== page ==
The purpose of this paper is to document an efficient and accurate approach to generate aerodynamic tables using computational fluid dynamics. This is demonstrated in the context of a concept transport aircraft model.
Two designs of experiment algorithms in combination with surrogate modelling are investigated. An adaptive algorithm is compared to an industry-standard algorithm used as a benchmark. Numerical experiments are obtained solving the Reynolds-averaged Navier–Stokes equations on a large computational grid.
This study demonstrates that a surrogate model built upon an adaptive design of experiments strategy achieves a higher prediction capability than that built upon a traditional strategy. This is quantified in terms of the sum of the squared error between the surrogate model predictions and the computational fluid dynamics results. The error metric is reduced by about one order of magnitude compared to the traditional approach.
This work lays the ground to obtain more realistic aerodynamic predictions earlier in the aircraft design process at manageable costs, improving the design solution and reducing risks. This may be equally applied in the analysis of other complex and non-linear engineering phenomena.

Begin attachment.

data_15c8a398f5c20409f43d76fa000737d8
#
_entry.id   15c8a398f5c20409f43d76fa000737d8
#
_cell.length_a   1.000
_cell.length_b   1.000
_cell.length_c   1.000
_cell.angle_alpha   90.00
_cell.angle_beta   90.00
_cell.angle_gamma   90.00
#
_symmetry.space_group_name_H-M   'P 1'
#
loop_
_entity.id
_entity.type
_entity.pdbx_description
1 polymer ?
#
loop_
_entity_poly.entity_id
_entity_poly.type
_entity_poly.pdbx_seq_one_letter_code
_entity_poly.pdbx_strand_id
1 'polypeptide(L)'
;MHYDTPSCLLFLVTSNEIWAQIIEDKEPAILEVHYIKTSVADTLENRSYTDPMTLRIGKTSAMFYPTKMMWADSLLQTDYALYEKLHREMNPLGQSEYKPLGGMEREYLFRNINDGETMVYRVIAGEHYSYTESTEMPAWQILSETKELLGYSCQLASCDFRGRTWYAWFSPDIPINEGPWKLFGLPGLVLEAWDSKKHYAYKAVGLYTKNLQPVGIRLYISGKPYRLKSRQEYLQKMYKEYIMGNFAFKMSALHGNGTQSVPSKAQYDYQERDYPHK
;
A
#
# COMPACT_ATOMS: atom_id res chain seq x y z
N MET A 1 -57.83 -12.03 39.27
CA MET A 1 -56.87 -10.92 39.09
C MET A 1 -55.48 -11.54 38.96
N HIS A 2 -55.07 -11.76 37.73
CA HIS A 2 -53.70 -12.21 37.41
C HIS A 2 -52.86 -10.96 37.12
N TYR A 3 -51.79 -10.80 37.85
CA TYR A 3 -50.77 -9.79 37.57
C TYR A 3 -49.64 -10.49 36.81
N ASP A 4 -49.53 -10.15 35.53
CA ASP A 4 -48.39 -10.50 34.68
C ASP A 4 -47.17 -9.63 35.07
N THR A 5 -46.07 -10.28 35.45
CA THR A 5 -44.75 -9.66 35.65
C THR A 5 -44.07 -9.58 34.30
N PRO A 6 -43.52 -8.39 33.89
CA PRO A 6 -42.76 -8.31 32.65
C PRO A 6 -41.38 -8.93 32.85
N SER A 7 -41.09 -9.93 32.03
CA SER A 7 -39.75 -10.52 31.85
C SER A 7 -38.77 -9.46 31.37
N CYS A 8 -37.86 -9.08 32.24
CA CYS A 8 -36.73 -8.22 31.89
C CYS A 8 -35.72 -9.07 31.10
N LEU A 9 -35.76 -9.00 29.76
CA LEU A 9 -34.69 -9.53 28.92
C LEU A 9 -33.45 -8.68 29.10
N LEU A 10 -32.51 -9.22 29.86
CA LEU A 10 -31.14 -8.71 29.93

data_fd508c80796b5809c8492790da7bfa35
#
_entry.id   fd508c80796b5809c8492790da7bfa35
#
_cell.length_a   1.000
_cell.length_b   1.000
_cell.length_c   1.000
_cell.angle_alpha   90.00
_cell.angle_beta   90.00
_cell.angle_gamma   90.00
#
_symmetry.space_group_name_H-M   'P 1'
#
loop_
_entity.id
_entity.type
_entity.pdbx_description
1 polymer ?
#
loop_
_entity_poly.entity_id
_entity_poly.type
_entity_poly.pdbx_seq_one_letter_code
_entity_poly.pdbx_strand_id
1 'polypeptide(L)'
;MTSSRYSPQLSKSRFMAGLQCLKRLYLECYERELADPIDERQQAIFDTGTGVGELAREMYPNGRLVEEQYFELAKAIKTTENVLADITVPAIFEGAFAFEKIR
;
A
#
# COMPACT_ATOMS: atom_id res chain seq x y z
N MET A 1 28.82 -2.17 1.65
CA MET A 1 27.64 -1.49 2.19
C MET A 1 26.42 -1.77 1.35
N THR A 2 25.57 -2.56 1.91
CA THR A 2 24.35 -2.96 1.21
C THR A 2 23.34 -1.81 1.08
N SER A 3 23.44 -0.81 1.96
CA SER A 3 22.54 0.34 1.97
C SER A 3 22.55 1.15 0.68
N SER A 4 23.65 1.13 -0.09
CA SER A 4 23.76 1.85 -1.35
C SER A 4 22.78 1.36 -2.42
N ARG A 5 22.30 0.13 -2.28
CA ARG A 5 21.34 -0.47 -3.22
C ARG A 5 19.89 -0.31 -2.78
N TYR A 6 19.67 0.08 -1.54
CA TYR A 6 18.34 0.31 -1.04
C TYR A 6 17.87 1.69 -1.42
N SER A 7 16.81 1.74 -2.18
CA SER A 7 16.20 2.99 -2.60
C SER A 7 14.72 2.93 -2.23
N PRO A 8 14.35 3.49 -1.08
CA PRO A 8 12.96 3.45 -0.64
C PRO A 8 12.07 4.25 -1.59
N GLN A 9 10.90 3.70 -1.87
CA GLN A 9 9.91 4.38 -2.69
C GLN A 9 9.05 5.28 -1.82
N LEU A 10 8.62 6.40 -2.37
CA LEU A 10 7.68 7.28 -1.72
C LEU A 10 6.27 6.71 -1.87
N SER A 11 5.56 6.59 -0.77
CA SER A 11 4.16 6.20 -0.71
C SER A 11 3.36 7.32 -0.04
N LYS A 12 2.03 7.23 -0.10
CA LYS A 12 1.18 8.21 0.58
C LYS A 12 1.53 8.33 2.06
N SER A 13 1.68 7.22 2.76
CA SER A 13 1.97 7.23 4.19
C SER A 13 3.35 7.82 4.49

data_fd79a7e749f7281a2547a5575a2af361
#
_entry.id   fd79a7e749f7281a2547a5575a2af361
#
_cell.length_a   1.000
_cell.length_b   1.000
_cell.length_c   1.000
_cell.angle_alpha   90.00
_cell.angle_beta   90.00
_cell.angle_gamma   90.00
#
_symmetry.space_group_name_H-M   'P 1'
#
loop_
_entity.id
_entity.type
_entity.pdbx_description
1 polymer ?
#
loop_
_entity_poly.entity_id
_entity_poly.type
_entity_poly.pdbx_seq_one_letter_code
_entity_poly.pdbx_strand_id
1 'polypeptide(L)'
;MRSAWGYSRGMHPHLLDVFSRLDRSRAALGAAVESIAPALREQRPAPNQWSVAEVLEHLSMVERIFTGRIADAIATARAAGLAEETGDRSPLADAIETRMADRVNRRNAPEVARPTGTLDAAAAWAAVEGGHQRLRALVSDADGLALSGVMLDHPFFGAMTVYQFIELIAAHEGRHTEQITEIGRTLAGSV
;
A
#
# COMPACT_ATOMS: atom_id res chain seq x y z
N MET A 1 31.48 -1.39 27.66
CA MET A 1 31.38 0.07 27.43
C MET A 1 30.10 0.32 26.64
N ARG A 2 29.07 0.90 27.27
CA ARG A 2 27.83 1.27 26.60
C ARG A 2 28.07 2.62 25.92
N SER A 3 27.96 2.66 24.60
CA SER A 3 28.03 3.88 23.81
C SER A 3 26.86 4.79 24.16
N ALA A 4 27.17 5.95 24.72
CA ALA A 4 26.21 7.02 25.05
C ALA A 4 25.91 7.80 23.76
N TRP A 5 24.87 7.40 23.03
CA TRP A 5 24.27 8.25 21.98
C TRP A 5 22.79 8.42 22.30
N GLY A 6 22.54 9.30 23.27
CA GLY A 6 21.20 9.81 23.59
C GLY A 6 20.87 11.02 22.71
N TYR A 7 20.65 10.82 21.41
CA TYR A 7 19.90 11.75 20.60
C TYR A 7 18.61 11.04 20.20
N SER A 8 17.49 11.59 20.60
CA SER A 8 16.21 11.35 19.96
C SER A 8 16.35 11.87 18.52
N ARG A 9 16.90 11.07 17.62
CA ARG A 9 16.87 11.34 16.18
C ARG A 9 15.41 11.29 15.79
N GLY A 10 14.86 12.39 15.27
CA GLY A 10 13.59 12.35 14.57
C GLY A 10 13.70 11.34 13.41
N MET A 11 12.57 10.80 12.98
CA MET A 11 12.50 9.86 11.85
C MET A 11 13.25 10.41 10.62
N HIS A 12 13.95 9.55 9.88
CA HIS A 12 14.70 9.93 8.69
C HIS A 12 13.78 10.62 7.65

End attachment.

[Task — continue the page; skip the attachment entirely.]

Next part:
This work explores the potential benefits of an adaptive design of experiment algorithm within a prototype working environment, whereby the maximum number of experiments is limited and a large parameter space is investigated.
The authors acknowledge the use of the IRIDIS High Performance Computing Facility, and associated support services at the University of Southampton, in the completion of this work. Andrea Da Ronch is also grateful for the financial support received from the Royal Academy of Engineering under the Industrial Secondments Scheme (ISS1415/7/44). The authors also acknowledge the contribution from the following people: Adam Jirasek of the USAF for providing the grid of the TCR model; Paolo Viviani and Riccardo Lombardi of Noesis Solutions N.V. for their help with the ADOE benchmarking tests; and Maximilien Landrain of Noesis Solutions N. V. and Elena Vataga of the University of Southampton for the deployment of Noesis Optimus on IRIDIS.
Da Ronch, A., Panzeri, M., Abd Bari, M.A., d’Ippolito, R. and Franciolini, M. (2017), "Adaptive design of experiments for efficient and accurate estimation of aerodynamic loads", Aircraft Engineering and Aerospace Technology, Vol. 89 No. 4, pp. 558-569. https://doi.org/10.1108/AEAT-10-2016-0173
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